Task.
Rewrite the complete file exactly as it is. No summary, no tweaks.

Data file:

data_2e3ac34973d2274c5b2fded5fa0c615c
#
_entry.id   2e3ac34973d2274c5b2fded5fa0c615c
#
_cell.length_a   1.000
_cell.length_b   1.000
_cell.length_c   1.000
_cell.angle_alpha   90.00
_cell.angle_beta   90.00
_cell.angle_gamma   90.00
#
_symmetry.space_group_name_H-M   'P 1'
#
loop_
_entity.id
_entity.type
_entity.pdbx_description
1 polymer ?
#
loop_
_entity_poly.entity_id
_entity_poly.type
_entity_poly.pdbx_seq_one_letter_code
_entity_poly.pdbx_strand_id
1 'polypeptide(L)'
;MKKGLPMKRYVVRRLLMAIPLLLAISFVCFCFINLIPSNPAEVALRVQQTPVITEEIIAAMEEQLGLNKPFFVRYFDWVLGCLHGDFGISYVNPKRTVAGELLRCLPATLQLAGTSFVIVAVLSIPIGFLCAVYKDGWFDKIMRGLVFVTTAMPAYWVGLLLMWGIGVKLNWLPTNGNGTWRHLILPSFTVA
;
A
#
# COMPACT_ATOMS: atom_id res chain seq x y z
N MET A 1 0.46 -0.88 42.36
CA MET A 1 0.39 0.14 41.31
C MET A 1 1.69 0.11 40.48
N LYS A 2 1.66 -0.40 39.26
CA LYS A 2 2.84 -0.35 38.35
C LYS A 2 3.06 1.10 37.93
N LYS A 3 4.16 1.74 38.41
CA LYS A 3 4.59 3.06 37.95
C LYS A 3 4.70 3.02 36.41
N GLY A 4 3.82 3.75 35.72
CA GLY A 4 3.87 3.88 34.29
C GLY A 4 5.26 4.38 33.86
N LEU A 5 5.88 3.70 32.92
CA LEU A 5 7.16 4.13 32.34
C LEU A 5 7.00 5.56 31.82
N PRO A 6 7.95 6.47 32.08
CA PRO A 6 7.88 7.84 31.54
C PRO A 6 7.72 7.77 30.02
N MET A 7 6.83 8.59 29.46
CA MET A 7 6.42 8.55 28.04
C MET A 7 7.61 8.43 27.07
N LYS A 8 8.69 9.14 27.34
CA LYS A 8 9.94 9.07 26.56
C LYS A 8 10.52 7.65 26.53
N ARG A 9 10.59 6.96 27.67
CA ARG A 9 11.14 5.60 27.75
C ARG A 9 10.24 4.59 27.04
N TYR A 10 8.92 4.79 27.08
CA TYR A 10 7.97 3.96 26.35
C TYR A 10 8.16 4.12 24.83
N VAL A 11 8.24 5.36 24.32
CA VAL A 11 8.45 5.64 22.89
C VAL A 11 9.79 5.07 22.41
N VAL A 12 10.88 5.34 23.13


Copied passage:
data_2e3ac34973d2274c5b2fded5fa0c615c
#
_entry.id   2e3ac34973d2274c5b2fded5fa0c615c
#
_cell.length_a   1.000
_cell.length_b   1.000
_cell.length_c   1.000
_cell.angle_alpha   90.00
_cell.angle_beta   90.00
_cell.angle_gamma   90.00
#
_symmetry.space_group_name_H-M   'P 1'
#
loop_
_entity.id
_entity.type
_entity.pdbx_description
1 polymer ?
#
loop_
_entity_poly.entity_id
_entity_poly.type
_entity_poly.pdbx_seq_one_letter_code
_entity_poly.pdbx_strand_id
1 'polypeptide(L)'
;MKKGLPMKRYVVRRLLMAIPLLLAISFVCFCFINLIPSNPAEVALRVQQTPVITEEIIAAMEEQLGLNKPFFVRYFDWVLGCLHGDFGISYVNPKRTVAGELLRCLPATLQLAGTSFVIVAVLSIPIGFLCAVYKDGWFDKIMRGLVFVTTAMPAYWVGLLLMWGIGVKLNWLPTNGNGTWRHLILPSFTVA
;
A
#
# COMPACT_ATOMS: atom_id res chain seq x y z
N MET A 1 0.46 -0.88 42.36
CA MET A 1 0.39 0.14 41.31
C MET A 1 1.69 0.11 40.48
N LYS A 2 1.66 -0.40 39.26
CA LYS A 2 2.84 -0.35 38.35
C LYS A 2 3.06 1.10 37.93
N LYS A 3 4.16 1.74 38.41
CA LYS A 3 4.59 3.06 37.95
C LYS A 3 4.70 3.02 36.41
N GLY A 4 3.82 3.75 35.72
CA GLY A 4 3.87 3.88 34.29
C GLY A 4 5.26 4.38 33.86
N LEU A 5 5.88 3.70 32.92
CA LEU A 5 7.16 4.13 32.34
C LEU A 5 7.00 5.56 31.82
N PRO A 6 7.95 6.47 32.08
CA PRO A 6 7.88 7.84 31.54
C PRO A 6 7.72 7.77 30.02
N MET A 7 6.83 8.59 29.46
CA MET A 7 6.42 8.55 28.04
C MET A 7 7.61 8.43 27.07
N LYS A 8 8.69 9.14 27.34
CA LYS A 8 9.94 9.07 26.56
C LYS A 8 10.52 7.65 26.53
N ARG A 9 10.59 6.96 27.67
CA ARG A 9 11.14 5.60 27.75
C ARG A 9 10.24 4.59 27.04
N TYR A 10 8.92 4.79 27.08
CA TYR A 10 7.97 3.96 26.35
C TYR A 10 8.16 4.12 24.83
N VAL A 11 8.24 5.36 24.32
CA VAL A 11 8.45 5.64 22.89
C VAL A 11 9.79 5.07 22.41
N VAL A 12 10.88 5.34 23.13